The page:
In 2 clinical studies conducted in South Africa, pharmacokinetic measurements were performed on samples from pregnant women who received lamivudine beginning at Week 38 of gestation (10 women who received 150 mg twice daily in combination with zidovudine and 10 who received lamivudine 300 mg twice daily without other antiretrovirals) or beginning at Week 36 of gestation (16 women who received lamivudine 150 mg twice daily in combination with zidovudine). These studies were not designed or powered to provide efficacy information. Lamivudine pharmacokinetics in the pregnant women were similar to those obtained following birth and in non-pregnant adults. Lamivudine concentrations were generally similar in maternal, neonatal, and cord serum samples. In a subset of subjects from whom amniotic fluid specimens were obtained following natural rupture of membranes, amniotic fluid concentrations of lamivudine ranged from 1.2 to 2.5 mcg/mL (150 mg twice daily) and 2.1 to 5.2 mcg/mL (300 mg twice daily) and were typically greater than 2 times the maternal serum levels. See the ADVERSE REACTIONS section for the limited late-pregnancy safety information available from these studies. Lamivudine should be used during pregnancy only if the potential benefits outweigh the risks.

Antiretroviral Pregnancy Registry

To monitor maternal-fetal outcomes of pregnant women exposed to lamivudine, a Pregnancy Registry has been established. Physicians are encouraged to register patients by calling 1-800-258-4263.

Nursing Mothers

The Centers for Disease Control and Prevention recommend that HIV-infected mothers not breastfeed their infants to avoid risking postnatal transmission of HIV infection.

A study in lactating rats administered 45 mg/kg of lamivudine showed that lamivudine concentrations in milk were slightly greater than those in plasma. Lamivudine is also excreted in human milk. Samples of breast milk obtained from 20 mothers receiving lamivudine monotherapy (300 mg twice daily) or combination therapy (150 mg lamivudine twice daily and 300 mg zidovudine twice daily) had measurable concentrations of lamivudine.

Because of both the potential for HIV transmission and the potential for serious adverse reactions in nursing infants, mothers should be instructed not to breastfeed if they are receiving lamivudine.

Pediatric Use


Limited, uncontrolled pharmacokinetic and safety data are available from administration of lamivudine (and zidovudine) to 36 infants up to 1 week of age in 2 studies in South Africa. In these studies, lamivudine clearance was substantially reduced in 1-week-old neonates relative to pediatric patients (>3 months of age) studied previously. There is insufficient information to establish the time course of changes in clearance between the immediate neonatal period and the age-ranges >3 months old. See the ADVERSE REACTIONS section for the limited safety information available from these studies.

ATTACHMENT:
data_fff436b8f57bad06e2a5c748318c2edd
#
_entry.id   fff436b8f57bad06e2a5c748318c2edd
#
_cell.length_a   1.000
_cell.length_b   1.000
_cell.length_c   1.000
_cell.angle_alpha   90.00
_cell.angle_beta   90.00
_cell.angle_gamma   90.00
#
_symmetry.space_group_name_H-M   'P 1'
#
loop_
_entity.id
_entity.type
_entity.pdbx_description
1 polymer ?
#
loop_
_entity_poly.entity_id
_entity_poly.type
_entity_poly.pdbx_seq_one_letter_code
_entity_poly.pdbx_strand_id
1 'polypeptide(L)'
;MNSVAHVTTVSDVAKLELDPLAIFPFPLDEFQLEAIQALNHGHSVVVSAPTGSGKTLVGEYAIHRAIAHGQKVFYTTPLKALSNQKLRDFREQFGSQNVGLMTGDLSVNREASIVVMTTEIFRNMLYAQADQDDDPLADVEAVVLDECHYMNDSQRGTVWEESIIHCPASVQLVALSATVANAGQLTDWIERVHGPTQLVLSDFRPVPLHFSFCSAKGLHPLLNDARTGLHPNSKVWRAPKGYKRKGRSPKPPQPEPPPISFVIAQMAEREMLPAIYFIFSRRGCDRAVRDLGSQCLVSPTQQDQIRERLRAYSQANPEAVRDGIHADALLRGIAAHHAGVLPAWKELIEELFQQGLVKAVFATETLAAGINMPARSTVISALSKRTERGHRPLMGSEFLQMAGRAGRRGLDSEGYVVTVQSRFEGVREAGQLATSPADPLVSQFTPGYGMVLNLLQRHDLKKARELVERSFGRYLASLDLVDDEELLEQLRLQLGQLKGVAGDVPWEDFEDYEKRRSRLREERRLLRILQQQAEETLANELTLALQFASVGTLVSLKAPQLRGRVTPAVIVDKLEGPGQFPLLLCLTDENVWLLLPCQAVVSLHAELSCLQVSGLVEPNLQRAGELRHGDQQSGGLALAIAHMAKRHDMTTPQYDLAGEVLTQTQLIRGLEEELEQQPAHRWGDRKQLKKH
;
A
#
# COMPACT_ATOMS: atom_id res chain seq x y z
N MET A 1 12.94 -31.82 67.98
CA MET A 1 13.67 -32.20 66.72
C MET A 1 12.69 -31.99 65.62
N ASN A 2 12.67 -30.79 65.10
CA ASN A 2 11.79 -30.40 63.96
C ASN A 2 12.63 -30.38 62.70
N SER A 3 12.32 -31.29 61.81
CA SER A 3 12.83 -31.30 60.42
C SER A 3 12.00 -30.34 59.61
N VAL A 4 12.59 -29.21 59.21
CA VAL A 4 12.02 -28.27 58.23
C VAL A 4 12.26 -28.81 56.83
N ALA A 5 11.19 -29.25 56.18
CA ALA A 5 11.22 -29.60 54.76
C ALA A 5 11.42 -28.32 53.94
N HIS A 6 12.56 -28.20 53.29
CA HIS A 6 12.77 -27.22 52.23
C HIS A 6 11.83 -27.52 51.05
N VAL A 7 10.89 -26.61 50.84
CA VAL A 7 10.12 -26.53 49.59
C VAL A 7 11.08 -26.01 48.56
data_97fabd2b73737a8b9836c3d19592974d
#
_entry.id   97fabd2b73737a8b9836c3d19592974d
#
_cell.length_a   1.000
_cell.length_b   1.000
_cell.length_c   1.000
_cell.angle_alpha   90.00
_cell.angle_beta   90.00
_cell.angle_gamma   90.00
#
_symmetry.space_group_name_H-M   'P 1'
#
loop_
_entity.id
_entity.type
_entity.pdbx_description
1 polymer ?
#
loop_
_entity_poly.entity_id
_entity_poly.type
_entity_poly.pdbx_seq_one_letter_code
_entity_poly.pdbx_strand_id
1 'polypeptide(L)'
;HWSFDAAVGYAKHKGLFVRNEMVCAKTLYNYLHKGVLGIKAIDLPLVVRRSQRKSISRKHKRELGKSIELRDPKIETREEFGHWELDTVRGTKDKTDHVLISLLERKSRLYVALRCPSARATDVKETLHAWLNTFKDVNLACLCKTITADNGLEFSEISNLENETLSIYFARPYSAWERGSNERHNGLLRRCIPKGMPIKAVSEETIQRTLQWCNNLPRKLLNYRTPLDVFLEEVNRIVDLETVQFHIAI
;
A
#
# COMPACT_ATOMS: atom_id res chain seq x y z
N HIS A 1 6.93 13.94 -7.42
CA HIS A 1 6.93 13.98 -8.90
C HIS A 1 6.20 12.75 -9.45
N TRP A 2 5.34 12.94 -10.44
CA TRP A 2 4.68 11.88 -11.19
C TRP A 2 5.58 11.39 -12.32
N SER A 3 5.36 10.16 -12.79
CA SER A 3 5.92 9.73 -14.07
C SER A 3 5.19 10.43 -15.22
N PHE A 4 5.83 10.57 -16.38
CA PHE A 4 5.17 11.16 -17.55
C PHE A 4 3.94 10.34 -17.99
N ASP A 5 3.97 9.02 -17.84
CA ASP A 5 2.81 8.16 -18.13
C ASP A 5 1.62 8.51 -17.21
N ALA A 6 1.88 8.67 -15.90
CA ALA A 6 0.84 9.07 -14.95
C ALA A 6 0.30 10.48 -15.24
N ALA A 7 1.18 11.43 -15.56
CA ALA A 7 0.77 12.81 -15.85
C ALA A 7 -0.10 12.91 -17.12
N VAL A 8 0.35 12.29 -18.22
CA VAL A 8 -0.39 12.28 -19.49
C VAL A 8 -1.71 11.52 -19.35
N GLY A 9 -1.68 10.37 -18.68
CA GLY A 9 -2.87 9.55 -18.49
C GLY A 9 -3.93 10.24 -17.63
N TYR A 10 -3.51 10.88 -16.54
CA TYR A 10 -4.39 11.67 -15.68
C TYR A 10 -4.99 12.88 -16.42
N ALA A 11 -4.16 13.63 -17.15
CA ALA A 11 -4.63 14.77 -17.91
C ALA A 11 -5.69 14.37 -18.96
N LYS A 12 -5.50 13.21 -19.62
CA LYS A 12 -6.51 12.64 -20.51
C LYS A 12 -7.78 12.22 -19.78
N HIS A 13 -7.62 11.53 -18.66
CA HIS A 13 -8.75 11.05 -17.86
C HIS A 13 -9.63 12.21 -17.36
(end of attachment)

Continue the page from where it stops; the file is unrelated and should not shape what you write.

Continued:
The safety and effectiveness of twice-daily Epivir in combination with other antiretroviral agents have been established in pediatric patients 3 months of age and older.

In Study A2002, pharmacokinetic properties of lamivudine were assessed in a subset of 57 HIV-infected pediatric patients (age range: 4.8 months to 16 years, weight range: 5 to 66 kg) after oral and IV administration of 1, 2, 4, 8, 12, and 20 mg/kg/day. In the 9 infants and children (range: 5 months to 12 years of age) receiving oral solution 4 mg/kg twice daily (the usual recommended pediatric dose), absolute bioavailability was 66% ± 26% (mean ± SD), which was less than the 86% ± 16% (mean ± SD) observed in adults. The mechanism for the diminished absolute bioavailability of lamivudine in infants and children is unknown.

Systemic clearance decreased with increasing age in pediatric patients, as shown in Figure 2.

Figure 2. Systemic Clearance (L/hr•kg) of Lamivudine in Relation to Age

After oral administration of lamivudine 4 mg/kg twice daily to 11 pediatric patients ranging from 4 months to 14 years of age, Cmax was 1.1 ± 0.6 mcg/mL and half-life was 2.0 ± 0.6 hours. (In adults with similar blood sampling, the half-life was 3.7 ± 1 hours.) Total exposure to lamivudine, as reflected by mean AUC values, was comparable between pediatric patients receiving an 8-mg/kg/day dose and adults receiving a 4-mg/kg/day dose.

Distribution of lamivudine into cerebrospinal fluid (CSF) was assessed in 38 pediatric patients after multiple oral dosing with lamivudine. CSF samples were collected between 2 and 4 hours postdose. At the dose of 8 mg/kg/day, CSF lamivudine concentrations in 8 patients ranged from 5.6% to 30.9% (mean ± SD of 14.2% ± 7.9%) of the concentration in a simultaneous serum sample, with CSF lamivudine concentrations ranging from 0.04 to 0.3 mcg/mL.

The effect of renal impairment on lamivudine pharmacokinetics in pediatric patients is not known.

The safety and pharmacokinetic properties of Epivir in combination with antiretroviral agents other than zidovudine have not been established in pediatric patients.



See the complete prescribing information for Epivir-HBV Tablets and Oral Solution for additional information on the pharmacokinetics of lamivudine in HBV-infected children.

Geriatric Use

Clinical studies of Epivir did not include sufficient numbers of subjects aged 65 and over to determine whether they respond differently from younger subjects. In general, dose selection for an elderly patient should be cautious, reflecting the greater frequency of decreased hepatic, renal, or cardiac function, and of concomitant disease or other drug therapy. In particular, because lamivudine is substantially excreted by the kidney and elderly patients are more likely to have decreased renal function, renal function should be monitored and dosage adjustments should be made accordingly (see PRECAUTIONS: Patients with Impaired Renal Function and DOSAGE AND ADMINISTRATION).